WC:

Yes.

JP:

When she was in class, it wasn't too bad, although, she—it was bad enough. One—I remember once somebody threw an egg at her and she was sitting, I guess, must have been in her homeroom or something. All sorts of things would happen to her and to her folks, too. They'd throw rocks at the car [unclear].

But, anyway, Ms. Herring was letting Josephine—I guess the library hadn't—I guess for about a week or two at the beginning of the school year, the library was not open to the students, and so she was letting Josephine come in there to the library to eat her lunch. But we knew that that couldn't keep up. And we knew that Josephine, when she started eating lunch in the cafeteria or wherever she ate, would have to have some help in some way.

And we realized—we had taught—we knew the two principals, Mr. [A. P. “Red”] Routh and Mr. [Robert “Lody”] Glenn—we talked with them, and I don't remember now whether that was by phone or in person but we had talked to them. We got the feeling that they and, I guess, most of the teachers, would be very happy to have Josephine quit. Just, you know, here's something that you could do without and why put up with all this trouble when you could do without it?

WC:

And this feeling you got from the principals and the teachers?

JP:

Well, we didn't really talk to the teachers specifically. We just got the overall impression that this was the general feeling, that they would be very relieved to have her quit and not have to be bothered with this. And so we were very concerned that Josephine might give up because of all she was having to go through. And so I wrote her a letter. This was one weekend. It must have been a couple of weeks, maybe, after the start of school. And I told her that I had taught there the year before and I was sorry I wasn't still teaching there because I would be able to help her with her work. I told her that we had a daughter there that wanted to be her friend but hadn't had a chance even to come into contact with her, but wanted to. And I said a number of other things to Josephine, who was a fairly religious person, and I spoke in religious terms to some extent. I told her how much we sympathized with what she was doing and hoped she wouldn't give up. And I got a lovely letter in return from her. And then I think just in the next week or so everything seemed to open up. Somehow our daughter was able to change one of her courses so that she could get her lunch hour at the same time as Josephine. And they got together—I don't remember exactly where or how—but they got together. And then a neighbor—two neighbor girls of ours here, Julia Adams, whose folks lived around the corner on Chapman [Street], and Beth Needles, who lived across the street here. Those two and Ginger made sort of a pact that they would lunch with Josephine in the cafeteria.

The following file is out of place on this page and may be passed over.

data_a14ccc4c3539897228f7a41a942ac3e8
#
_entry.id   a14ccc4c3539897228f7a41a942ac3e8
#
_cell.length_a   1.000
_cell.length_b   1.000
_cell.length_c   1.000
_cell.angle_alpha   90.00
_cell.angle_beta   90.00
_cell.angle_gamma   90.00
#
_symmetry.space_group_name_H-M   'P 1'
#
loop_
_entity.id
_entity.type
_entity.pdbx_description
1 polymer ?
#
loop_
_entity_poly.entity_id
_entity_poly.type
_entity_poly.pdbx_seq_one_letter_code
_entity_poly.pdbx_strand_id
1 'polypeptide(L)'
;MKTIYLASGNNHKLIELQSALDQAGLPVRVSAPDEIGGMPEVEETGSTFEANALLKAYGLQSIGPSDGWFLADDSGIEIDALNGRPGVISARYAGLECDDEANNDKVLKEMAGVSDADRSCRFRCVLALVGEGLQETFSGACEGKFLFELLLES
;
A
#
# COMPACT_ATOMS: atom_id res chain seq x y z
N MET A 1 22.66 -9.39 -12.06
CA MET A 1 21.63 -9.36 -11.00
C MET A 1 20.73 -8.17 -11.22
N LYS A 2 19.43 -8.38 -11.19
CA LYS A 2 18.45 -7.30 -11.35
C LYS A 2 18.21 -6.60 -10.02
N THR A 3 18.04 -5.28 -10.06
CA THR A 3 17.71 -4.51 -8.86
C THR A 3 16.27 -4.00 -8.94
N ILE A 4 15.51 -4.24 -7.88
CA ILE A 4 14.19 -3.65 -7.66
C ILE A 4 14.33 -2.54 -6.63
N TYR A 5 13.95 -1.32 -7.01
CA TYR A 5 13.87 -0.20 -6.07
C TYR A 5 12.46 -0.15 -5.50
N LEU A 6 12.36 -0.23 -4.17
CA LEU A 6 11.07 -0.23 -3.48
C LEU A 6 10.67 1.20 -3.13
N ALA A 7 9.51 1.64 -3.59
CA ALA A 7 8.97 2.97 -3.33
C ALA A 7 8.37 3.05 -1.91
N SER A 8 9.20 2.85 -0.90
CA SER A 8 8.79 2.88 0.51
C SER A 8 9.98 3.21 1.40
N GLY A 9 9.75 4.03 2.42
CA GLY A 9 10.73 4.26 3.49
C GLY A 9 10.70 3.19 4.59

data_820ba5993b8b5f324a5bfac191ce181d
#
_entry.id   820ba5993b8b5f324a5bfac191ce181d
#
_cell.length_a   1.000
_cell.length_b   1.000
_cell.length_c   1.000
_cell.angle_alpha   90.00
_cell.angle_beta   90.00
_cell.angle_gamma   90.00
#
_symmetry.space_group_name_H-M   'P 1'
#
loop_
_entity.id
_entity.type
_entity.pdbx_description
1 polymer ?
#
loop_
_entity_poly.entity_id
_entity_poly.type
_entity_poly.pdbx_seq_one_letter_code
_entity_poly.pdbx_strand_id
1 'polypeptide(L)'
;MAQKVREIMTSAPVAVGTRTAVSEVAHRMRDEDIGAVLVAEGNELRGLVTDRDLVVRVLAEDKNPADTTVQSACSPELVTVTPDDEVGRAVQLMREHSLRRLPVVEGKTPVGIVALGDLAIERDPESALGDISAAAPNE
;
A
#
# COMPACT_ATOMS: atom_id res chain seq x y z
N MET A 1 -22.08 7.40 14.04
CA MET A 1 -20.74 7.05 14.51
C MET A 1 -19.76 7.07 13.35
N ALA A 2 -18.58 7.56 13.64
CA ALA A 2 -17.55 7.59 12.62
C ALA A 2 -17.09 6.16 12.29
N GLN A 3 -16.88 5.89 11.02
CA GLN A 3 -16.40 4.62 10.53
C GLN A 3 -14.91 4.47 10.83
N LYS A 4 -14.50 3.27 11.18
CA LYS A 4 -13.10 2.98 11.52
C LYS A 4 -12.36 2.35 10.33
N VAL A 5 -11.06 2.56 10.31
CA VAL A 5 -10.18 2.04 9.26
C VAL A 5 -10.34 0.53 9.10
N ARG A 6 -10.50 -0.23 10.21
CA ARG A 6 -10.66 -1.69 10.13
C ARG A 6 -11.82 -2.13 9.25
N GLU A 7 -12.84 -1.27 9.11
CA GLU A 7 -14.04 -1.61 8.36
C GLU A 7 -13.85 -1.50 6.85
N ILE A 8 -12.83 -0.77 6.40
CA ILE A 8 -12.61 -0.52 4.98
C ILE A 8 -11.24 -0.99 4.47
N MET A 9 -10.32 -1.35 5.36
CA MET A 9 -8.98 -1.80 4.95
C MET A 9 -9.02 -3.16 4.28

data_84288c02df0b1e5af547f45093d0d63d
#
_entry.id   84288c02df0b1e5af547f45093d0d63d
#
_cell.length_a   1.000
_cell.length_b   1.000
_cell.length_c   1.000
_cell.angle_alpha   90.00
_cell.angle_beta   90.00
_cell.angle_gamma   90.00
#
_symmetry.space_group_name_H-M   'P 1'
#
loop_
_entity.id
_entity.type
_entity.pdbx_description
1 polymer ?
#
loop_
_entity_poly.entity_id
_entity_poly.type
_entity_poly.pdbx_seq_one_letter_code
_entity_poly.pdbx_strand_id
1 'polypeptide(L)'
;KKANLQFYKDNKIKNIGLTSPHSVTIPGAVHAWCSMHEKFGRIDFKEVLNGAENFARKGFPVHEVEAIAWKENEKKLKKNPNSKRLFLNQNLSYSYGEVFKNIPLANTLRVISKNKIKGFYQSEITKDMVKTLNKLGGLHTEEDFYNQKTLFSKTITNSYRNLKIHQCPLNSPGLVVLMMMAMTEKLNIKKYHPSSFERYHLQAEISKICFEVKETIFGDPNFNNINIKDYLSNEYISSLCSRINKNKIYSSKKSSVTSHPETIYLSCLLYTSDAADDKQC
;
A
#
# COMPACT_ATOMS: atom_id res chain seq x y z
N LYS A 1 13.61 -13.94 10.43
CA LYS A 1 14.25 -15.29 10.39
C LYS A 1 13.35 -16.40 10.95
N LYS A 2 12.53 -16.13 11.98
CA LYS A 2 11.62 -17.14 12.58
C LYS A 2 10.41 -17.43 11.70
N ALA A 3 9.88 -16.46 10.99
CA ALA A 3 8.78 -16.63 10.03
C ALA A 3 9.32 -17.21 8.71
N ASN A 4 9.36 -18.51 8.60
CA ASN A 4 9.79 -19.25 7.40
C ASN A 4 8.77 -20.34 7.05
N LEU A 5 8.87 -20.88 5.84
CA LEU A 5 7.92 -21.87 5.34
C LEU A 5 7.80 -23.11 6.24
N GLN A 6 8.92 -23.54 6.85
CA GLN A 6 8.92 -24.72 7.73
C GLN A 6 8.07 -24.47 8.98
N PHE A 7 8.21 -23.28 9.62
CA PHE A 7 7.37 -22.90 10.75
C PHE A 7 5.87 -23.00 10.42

WC:

And what was Beth's last name, Needles?

[End Side One—Begin Side Two]

JP:

I think we were the only parents who really—that and the students. I think the Adams' weren't completely in accord with what Julia wanted to do. And I'm not sure about Beth's parents, how they felt about it. Beth's parents were from Illinois, the Chicago area, originally. And Julia's folks were from the North, too. And Julia was older. And they were, the three of them, Ginger and Julia and Beth, were all part of a religious group, too. I forget now what the—Young Life, maybe it was. Young Life is active, much more active here now. I'm not sure that was the name of it. The Needles anyway were associated with evangelistic Christianity, and their son Phil was one of the leaders in this group. They would—they'd have Bible study. They would get together for Bible study. So this—doing this was in a way associated with their idea of religion and how they felt about it.

So they followed through and they started having lunch with Josephine in the cafeteria. And the first time I ever—as I remember, the first time that I met Josephine was when I went out one day—I think it was during this first week, which was the most difficult, they were doing—I went out to the—and sat with them during my lunch hour. And I remember, for example, marbles being thrown when I was there. But after—well, let's see. The first two days or so, those lunched together at one table, and then somehow Beth dropped out. I'm not sure why or what happened. So it was just Ginger and Julia for a day or two. But then a few others got up their courage and one of those was—and started lunching with them, too—one of those was Emily and [Wright?] Smith's daughter, Carol. That helped get things over a bit of a hump there. And they kept lunching with Josephine the rest of the year and—

WC:

That was the most difficult time of the day and therefore it was the most important time of support to be present.

JP:

Because when Josephine was in class, of course, there would be a teacher in charge. But in the lunchroom, she was really on her own pretty much. And the kids got threatening phone calls and things like that. “How does it feel to be a nigger lover?” and things like that. They were threatened quite a bit, but nothing was done except things being thrown at them. Quite an experience for our daughters. [laughs]